A digital dilemma

Are law firms as tech ready as they think?

A digital dilemma

Are law firms as tech ready as they think?

When it comes to emerging and potential disruptions resulting from new technology, law firms believe they are “change ready”, NAB’s inaugural Legal Services Industry Survey finds. Yet this sits in stark contrast to other sectors.

“Across most industry sectors, businesses are not only aware of digital disruption, they believe their business models are vulnerable to it,” says Dean Pearson, NAB Head of Behavioural & Industry Economics.

So why the disparity? It’s not entirely clear. “Whether the legal profession is more advanced when compared to other industries, or collectively underestimates its vulnerability, only time will tell,” Pearson concludes.

Getting ready for change

There’s no doubt it’s important though. If law firms are to further grow their businesses well into the future, they need to be sufficiently prepared for any changes that come their way, says NAB Customer Executive Professional Services, Brett Moore.

This comes down to understanding what is changing and how prepared you are for it. That’s the reasoning behind NAB’s survey, a comprehensive study of 70 law firms and over 750 small and medium-sized businesses. It focused on the evolving needs of SMEs, in particular, looking at what they think about their law firms – and comparing this with what lawyers think about them.

The end result was interesting insights into both groups, including some key discrepancies around what SME clients actually need and value. 

Innovation isn’t all about technology

Is technology an example of how law firms might be misreading the signs? According to NAB’s results, lawyers consider themselves “very well prepared” for the mandatory introduction of electronic conveyancing and are similarly optimistic about their preparedness for online courts and online dispute resolution. But technology goes further than this and requires a holistic business approach.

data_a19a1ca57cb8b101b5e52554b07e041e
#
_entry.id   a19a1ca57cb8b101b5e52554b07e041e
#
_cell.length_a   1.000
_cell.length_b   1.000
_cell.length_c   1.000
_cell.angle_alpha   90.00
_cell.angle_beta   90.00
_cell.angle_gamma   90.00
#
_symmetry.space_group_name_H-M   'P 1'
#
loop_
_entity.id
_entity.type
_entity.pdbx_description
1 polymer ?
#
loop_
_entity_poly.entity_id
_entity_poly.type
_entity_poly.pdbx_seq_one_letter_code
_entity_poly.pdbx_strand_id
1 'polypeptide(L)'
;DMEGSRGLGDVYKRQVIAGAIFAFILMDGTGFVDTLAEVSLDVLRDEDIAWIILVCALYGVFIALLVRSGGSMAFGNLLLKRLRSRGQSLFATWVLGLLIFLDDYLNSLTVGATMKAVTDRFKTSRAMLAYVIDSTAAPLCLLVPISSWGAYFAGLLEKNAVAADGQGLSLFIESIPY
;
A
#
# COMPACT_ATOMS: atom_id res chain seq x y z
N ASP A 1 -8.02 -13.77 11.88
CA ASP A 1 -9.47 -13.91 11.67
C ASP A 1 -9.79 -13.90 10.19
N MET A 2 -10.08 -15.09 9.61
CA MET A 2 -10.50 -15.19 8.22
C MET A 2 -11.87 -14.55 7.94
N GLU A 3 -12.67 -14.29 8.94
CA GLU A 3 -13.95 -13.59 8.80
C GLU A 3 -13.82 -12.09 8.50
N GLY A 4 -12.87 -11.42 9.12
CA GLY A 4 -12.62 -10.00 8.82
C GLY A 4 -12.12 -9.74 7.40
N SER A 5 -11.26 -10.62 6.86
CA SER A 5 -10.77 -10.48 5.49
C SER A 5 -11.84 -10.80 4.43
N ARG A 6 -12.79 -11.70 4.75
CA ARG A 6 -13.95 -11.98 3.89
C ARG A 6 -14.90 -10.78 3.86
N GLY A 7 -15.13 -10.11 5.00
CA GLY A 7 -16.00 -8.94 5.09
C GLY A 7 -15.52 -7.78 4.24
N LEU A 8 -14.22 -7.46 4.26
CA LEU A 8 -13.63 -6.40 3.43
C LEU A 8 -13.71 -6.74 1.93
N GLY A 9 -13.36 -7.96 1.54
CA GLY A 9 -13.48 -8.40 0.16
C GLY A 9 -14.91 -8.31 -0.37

A survey by research consulting firm beaton, a leading specialist on professional services, shows that one third of businesses don’t think any law firm is innovative. It’s not that straightforward though. While only 15 per cent of respondents mentioned technology with respect to innovation, the others focused on such aspects as solutions, communication and the client experience.

Company founder and executive chairman George Beaton doesn’t find this surprising. “Clients are interested in outcomes, in solutions. They want it done right first time or they want low costs from increased efficiencies. They’re not interested in innovation per se.”

Opportunity lost?

Nevertheless, Beaton is sceptical about how prepared lawyers are for the ongoing wave of new technology, particularly given its accelerated nature. He points out that there’s a tendency for lawyers to step back from the general hype around new technology. “The conservative lawyer says they’ll wait until the hype’s passed. They always wait for someone else to go first. So it’s a self-fulfilling cycle of slow uptake of technology.”

Already there’s an issue of lawyers underusing available technology, Beaton says. “What we know is that of the technologies available to lawyers today, the majority do not maximise the benefits of them; they just don’t know how to. They’re using 10 per cent of the technologies’ capability.”

There’s more to good service

Yet while technologies can certainly improve your offering, they’re not the be all and end all. Lawyers may be reassured to learn from NAB’s research that law firms and SMEs both agree technology will never replace the skills of a good lawyer.

To understand more about how prepared law firms are for SMEs’ evolving needs, read the full NAB Australian Legal Services Industry Survey Key Insights into What Your SME Clients Need and Value.




















Recent articles & video

Clifford Chance penetrates global energy hub with Houston office

Homegrown star becomes Pragma Lawyers' youngest director

Administrative Appeals Tribunal welcomes new deputy presidents and 34 reappointments

Last chance to be recognised as a top legal employer in Australia

US appeals judge: There's no need to be offended by the word 'alien'

Clayton Utz forensic tech director: Generative AI is beginning to understand the law itself

Most Read Articles

It's 'the year of the raise' for the legal industry: Hays Salary Guide

2023 Australasian Law Awards thanks this year's esteemed panel of judges

Ashurst lures DLA Piper’s former global co-chair of tech transactions and strategic sourcing

Clayton Utz forensic tech director: Generative AI is beginning to understand the law itself